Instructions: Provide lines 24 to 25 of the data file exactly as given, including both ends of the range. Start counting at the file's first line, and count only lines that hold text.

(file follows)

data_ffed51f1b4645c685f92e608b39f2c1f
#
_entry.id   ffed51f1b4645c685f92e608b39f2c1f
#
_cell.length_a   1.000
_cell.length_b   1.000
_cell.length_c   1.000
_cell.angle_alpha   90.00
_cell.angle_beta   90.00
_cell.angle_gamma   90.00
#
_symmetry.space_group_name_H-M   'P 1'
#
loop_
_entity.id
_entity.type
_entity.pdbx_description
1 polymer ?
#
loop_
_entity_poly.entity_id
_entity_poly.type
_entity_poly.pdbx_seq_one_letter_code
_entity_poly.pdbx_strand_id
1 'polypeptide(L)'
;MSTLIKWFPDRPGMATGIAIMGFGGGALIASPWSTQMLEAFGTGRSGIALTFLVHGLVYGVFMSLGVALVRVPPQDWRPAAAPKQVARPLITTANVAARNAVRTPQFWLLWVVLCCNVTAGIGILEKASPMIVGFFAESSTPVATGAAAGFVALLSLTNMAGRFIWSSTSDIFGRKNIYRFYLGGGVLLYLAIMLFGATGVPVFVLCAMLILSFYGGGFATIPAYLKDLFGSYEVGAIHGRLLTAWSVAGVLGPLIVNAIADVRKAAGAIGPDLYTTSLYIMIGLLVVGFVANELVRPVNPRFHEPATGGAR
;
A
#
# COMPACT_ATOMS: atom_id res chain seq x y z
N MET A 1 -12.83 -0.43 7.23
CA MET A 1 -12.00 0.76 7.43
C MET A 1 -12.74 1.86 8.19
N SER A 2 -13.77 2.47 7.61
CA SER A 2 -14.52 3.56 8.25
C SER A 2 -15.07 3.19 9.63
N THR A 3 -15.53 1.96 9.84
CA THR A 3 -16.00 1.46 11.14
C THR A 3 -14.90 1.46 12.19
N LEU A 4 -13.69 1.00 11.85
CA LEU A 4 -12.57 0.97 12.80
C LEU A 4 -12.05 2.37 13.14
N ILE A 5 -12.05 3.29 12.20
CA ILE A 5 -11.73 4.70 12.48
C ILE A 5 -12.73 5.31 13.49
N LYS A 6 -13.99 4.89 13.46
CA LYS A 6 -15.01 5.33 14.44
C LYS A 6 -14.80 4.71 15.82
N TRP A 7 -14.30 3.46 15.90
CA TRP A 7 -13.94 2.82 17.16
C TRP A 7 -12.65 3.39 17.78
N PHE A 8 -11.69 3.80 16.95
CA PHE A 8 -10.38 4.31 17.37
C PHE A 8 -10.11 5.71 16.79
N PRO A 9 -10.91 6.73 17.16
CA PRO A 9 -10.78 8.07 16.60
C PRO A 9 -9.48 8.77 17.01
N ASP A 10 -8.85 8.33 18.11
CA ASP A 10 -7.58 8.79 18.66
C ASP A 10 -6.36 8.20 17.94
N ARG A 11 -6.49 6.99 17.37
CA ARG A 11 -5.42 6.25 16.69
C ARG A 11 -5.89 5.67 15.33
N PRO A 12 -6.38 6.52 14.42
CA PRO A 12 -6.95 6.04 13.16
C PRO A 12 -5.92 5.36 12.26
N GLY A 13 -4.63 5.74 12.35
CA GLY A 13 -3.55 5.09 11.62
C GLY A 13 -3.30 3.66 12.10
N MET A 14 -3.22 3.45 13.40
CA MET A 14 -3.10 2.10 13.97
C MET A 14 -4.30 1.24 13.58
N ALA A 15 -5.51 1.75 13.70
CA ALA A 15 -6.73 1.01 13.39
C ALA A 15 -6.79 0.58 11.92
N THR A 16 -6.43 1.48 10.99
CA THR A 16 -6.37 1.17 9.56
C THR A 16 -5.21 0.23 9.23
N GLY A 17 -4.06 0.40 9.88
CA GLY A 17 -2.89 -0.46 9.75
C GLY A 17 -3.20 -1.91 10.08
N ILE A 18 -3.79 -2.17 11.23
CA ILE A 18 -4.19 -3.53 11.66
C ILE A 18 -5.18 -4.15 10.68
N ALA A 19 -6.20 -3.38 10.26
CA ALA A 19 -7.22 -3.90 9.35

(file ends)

_entity_poly.pdbx_strand_id
1 'polypeptide(L)'